Wading into a politically fraught issue, a team of Maryland scientists is trying to pin down how much of the sediment and nutrient pollution fouling the Chesapeake Bay after big storms comes from the Conowingo Dam and how much from other sources farther up the Susquehanna River.
Expected to take two years, the new study announced this week by the University of Maryland Center for Environmental Science comes on the heels of a joint federal and state assessment that the sediment buildup behind the dam is playing a relatively small but still significant role in degrading the upper bay.
That review, which took three years, concluded that dredging enough silt from behind the dam to restore its pollution-trapping capacity would cost up to $3 billion, and would provide only modest and temporary help.
A coalition of mostly rural counties, though, has argued that dredging would do more to help the bay than other costly and unpopular cleanup measures communities are being required to carry out, such as curbing storm-water runoff and dealing with pollution from household septic systems.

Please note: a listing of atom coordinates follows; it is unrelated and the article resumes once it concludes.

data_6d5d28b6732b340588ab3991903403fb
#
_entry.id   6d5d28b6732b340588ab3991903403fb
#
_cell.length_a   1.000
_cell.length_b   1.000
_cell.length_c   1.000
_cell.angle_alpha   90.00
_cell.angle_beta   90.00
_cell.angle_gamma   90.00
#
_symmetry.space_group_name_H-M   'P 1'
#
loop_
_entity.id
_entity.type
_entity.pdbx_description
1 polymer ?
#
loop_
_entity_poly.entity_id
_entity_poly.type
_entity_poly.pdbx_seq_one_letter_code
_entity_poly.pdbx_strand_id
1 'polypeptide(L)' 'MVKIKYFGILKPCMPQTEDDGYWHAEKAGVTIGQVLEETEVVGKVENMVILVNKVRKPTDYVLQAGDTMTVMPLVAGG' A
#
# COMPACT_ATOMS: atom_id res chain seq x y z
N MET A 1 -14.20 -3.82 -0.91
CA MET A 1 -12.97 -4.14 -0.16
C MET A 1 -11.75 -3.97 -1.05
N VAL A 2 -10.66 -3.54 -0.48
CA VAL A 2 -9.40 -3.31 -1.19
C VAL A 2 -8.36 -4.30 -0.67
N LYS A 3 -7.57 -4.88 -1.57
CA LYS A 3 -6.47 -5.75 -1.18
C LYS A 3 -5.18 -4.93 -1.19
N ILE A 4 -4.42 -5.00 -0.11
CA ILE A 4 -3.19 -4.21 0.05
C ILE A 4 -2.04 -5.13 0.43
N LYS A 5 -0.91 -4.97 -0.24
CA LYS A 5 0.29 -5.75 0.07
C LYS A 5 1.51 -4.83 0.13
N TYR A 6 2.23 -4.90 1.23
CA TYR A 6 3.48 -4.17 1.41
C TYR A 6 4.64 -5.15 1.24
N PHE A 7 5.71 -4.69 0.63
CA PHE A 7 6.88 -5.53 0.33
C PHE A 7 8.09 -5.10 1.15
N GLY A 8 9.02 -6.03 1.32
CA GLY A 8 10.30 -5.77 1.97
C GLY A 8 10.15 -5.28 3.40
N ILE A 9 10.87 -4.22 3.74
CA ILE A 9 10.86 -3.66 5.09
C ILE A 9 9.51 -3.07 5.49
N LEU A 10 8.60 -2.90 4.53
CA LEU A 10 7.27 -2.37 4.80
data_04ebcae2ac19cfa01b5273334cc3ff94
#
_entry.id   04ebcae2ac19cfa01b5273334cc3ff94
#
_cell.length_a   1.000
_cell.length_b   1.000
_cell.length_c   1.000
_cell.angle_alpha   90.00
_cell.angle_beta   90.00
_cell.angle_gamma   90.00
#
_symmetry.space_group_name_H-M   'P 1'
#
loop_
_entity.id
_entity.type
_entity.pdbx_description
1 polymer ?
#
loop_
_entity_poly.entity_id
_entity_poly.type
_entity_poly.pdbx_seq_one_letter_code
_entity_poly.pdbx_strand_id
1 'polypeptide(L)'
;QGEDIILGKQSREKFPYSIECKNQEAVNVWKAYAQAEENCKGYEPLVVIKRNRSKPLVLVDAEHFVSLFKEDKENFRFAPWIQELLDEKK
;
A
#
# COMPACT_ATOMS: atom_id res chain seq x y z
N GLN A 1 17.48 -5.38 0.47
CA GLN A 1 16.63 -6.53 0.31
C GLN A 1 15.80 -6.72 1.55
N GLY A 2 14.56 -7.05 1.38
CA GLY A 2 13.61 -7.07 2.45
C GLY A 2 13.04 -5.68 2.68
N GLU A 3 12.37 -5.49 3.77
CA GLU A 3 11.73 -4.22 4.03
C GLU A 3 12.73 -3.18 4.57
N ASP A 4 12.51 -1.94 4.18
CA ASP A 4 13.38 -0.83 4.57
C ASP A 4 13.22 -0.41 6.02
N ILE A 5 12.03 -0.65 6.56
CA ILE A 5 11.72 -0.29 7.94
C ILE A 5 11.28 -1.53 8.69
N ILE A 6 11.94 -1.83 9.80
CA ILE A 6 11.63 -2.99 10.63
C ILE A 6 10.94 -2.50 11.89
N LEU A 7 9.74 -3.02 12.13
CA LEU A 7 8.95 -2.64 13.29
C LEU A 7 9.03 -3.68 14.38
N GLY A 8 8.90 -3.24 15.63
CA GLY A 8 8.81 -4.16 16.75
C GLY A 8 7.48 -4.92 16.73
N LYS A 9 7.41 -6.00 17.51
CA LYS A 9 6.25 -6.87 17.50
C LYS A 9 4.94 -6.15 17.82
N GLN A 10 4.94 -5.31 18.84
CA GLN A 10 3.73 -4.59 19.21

“This new study builds on the considerable work that has been done and presents a rare opportunity to conduct cutting-edge research on a modern-day challenge for which big decisions are awaiting the results,” Donald Boesch, the center's president, said in a statement announcing the review.
Scientists will bore down in the silt upriver of the dam to analyze the buildup, while others will refine computer models assessing how sediment and nutrients get scoured out from behind the dam during big storms. The estimated $3.5 million cost of the study is being funded by Exelon Corp., which is seeking to renew its federal license to generate power at the hydroelectric dam.
News of the study was welcomed by a spokeswoman for Gov. Larry Hogan, who has sided with the rural counties and questioned the study finding dredging wouldn't help much. He has vowed to shift the focus of Maryland's bay cleanup efforts to the sediment buildup behind the dam and to pressuring Pennsylvania and New York to reduce their pollution of the Susquehanna.
Erin Montgomery, Hogan's press secretary, said the governor was "encouraged" by the UM study.
"The Conowingo Dam is at about 92 percent capacity for sediment storage and is losing its ability to trap sediment from reaching the Chesapeake Bay, our state's most treasured natural resource," she said.
"By understanding the true impact of the dam," Montgomery added, "and by working with upstream states and federal partners, we can invest in the best solutions for a cleaner and healthier bay--and this study is a good first step."